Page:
The guidelines, were it seems drawn up by the Office for Civil Nuclear Security, a DTI agency. Information which should be kept secret falls into 70 categories, including details of potential hazards, where nuclear waste is stored, annual threat assessments, the results of security investigations, and the function of certain buildings.
In parallel, the Scottish Herald (3/5/05) reported that ministers were seeking ‘unprecedented powers which will make it virtually impossible for objectors to block developments such as nuclear power stations, motorways or airport expansions’, under a new streamlined planning process, which would mean that public inquiries into such projects in Scotland ‘will be neutered or even scrapped if the schemes are designated of national strategic importance’.
New South Wales Premier Bob Carr, who unlike the Federal government, has backed the Kyoto Protocol, has said that nuclear energy should be reconsidered. He told the Australian, 3/6/05: “The planet is warming up and we need some new energy source until wind and solar and hydrogen become available. They’re not available yet- you could have a wind farm across all of outback NSW that would kill every kookaburra, but it wouldn’t provide the baseload power we need.” But Greenpeace’s Catherine Fitzpatrick said “Far from being a solution, the nuclear option is a convenient distraction from the problem of climate change and stalls real action to combat it.”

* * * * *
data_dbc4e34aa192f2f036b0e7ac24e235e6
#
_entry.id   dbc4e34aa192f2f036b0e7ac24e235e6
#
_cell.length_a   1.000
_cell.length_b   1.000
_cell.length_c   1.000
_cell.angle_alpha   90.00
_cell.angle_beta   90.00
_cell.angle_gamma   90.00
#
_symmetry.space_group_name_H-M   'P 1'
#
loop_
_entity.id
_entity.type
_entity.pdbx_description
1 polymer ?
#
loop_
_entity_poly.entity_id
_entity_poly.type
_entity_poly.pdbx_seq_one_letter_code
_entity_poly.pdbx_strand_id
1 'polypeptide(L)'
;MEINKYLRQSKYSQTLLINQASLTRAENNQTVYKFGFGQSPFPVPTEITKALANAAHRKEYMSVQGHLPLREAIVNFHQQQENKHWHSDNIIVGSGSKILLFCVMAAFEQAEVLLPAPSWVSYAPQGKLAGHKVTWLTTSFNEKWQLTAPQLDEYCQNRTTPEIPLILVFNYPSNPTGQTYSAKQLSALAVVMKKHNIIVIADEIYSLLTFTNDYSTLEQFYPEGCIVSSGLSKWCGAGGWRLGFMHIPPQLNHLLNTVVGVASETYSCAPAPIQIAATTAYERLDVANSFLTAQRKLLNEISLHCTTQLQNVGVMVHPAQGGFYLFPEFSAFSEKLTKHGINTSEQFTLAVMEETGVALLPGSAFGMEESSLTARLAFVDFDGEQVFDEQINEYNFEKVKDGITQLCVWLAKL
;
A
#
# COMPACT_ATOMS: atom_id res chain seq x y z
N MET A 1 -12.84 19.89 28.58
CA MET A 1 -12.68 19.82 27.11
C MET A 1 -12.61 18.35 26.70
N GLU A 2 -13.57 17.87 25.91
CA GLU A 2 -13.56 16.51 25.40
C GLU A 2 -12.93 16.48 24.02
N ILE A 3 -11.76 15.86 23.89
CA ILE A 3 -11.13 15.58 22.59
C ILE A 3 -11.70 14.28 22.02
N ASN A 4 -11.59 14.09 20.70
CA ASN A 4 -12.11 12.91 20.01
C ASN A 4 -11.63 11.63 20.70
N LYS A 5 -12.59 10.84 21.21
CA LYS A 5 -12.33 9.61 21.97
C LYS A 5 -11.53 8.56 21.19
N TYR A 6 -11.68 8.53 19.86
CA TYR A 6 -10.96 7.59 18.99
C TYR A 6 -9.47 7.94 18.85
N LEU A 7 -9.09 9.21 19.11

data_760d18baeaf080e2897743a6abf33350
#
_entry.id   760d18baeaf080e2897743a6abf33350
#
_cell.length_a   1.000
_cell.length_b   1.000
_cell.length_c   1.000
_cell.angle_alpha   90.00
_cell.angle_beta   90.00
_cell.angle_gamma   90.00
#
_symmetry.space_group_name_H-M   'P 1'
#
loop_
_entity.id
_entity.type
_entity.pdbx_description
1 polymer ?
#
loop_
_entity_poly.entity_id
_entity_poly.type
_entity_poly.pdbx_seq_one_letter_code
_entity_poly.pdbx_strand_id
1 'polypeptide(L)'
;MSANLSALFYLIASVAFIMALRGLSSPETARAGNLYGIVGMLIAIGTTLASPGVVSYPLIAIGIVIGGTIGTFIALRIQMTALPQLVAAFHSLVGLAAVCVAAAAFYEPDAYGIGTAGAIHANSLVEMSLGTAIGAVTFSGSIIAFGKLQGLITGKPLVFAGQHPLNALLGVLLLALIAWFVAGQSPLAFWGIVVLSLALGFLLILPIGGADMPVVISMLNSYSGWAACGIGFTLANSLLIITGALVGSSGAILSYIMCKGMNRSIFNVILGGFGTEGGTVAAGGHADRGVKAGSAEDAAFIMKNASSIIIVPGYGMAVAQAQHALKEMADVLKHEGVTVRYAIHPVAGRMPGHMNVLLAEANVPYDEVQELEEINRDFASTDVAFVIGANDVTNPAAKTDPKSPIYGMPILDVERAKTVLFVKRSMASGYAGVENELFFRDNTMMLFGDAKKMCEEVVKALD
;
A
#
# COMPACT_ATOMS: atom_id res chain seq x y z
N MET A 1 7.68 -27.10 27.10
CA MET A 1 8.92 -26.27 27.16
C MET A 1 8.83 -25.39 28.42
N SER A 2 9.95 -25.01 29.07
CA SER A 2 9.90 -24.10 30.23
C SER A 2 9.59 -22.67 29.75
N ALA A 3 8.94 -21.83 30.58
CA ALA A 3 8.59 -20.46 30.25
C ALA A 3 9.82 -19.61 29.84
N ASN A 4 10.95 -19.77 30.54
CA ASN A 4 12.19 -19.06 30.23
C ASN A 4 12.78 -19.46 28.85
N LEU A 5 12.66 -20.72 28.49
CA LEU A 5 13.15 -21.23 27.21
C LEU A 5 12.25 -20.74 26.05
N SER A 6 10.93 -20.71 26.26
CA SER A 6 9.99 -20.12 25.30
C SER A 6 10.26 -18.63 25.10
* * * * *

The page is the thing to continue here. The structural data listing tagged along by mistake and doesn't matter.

Meanwhile, a national Senate Committee has attacked the governments current energy plan and wants the renewables target to be increased to at least 5% by 2010, 10% by 2020, & 50% by 2050 in the context of at least a 60% greenhouse gas emissions cut by 2050. At present Australia emits 30% more GHG per capita than the USA.
Russia- a global nuclear dump ?
Rosatom, Russia’s Federal nuclear power agency, is keen to take in nuclear waste from around the world for reprocessing, but, even if that is done, the resultant wastes could end up being dumped in Siberia. Two possible sites are Krasnoyarsk and Mayak, where the main reprocessing plants are located. The International Atomic Energy Agency is keen on the idea. While Greenpeace Russia has pointed to the poor safety record with existing wastes, the attraction for the Russian government is the possibility of earning $20bn over 10 years. Independent 3/5/05
…but Russian Greens oppose Nuclear
Over 40 leading Russian environmentalists have written an open letter to president Vladimir Putin and prime minister Mikhail Fradkov urging them to renounce plans for developing new nuclear power plants, noting the recent arrest of former Atomic Energy Minister Yevgenii Adamov in connection with possible lapses in nuclear security. The plan to build 50 reactors is, they say, “madness” - wind power in the northwest Kolskii Peninsula could generate more power than the local nuclear reactor while, in southern regions, attempts to use solar energy have shown promising results. Renewables provide less than 10% of Russia’s energy, and environmental groups estimate that the potential is at least 20%.